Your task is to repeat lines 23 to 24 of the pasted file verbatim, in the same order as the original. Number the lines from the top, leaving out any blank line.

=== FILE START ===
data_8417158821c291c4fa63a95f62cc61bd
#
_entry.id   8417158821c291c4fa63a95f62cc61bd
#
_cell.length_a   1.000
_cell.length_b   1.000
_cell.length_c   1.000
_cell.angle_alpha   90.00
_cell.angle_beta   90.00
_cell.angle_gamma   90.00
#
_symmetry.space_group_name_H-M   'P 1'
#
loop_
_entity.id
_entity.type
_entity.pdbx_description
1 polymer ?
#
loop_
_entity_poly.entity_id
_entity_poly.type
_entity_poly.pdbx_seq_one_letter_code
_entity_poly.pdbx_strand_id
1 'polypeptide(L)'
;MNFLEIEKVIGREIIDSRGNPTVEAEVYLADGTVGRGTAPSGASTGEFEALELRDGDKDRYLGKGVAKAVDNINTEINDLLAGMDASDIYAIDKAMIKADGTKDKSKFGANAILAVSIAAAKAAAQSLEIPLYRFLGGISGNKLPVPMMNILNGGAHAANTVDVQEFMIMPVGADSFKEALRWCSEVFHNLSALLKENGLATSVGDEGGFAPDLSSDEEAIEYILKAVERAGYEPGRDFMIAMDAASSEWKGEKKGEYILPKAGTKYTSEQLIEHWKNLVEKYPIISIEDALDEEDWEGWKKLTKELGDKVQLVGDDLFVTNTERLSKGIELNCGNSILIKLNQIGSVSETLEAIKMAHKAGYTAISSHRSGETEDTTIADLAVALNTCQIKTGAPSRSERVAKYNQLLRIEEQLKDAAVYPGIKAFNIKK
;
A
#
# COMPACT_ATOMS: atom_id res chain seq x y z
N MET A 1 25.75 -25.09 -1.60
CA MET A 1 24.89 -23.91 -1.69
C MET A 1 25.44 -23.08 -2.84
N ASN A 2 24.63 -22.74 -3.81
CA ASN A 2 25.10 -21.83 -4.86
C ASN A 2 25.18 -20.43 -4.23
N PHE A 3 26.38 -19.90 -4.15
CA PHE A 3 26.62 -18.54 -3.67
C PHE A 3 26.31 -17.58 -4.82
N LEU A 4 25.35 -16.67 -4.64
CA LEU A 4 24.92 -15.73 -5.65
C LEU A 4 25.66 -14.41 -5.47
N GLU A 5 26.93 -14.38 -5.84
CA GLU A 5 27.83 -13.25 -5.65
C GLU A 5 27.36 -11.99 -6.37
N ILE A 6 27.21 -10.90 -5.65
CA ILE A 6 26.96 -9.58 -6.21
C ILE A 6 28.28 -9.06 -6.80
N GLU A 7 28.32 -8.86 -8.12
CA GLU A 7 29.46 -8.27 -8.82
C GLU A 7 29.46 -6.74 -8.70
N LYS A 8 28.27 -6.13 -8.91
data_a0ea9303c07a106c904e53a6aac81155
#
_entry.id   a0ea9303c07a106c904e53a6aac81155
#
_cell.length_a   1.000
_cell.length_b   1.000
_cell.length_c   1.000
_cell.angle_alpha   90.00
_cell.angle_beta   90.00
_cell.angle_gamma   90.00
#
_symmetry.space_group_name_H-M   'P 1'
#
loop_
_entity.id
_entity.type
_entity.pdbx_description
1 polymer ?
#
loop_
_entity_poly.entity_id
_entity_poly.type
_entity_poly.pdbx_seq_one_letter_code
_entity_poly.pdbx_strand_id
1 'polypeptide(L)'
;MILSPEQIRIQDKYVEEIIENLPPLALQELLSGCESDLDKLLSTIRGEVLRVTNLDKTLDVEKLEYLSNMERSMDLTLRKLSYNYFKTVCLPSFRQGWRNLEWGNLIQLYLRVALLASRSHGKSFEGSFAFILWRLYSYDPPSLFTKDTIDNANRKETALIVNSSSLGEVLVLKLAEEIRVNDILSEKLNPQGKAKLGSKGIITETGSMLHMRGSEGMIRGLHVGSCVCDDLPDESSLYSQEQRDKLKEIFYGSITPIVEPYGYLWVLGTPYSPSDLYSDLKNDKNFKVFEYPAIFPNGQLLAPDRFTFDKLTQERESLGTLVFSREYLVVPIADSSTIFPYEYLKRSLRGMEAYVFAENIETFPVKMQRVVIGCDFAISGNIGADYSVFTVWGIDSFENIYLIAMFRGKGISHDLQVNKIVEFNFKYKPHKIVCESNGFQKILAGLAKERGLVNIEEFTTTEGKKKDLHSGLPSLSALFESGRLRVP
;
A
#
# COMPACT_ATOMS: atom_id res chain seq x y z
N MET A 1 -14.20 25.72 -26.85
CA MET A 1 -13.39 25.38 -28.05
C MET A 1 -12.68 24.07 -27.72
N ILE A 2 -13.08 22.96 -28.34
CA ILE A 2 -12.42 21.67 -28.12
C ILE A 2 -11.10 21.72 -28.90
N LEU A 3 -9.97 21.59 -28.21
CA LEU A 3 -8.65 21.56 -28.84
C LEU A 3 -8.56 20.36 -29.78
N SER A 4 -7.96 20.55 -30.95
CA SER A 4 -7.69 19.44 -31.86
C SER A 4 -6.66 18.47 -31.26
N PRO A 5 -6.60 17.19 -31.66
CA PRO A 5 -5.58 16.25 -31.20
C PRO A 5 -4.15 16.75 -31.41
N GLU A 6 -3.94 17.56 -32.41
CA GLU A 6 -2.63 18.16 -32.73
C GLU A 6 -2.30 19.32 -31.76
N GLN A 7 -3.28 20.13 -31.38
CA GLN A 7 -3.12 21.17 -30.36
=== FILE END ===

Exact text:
_entity_poly.pdbx_seq_one_letter_code
_entity_poly.pdbx_strand_id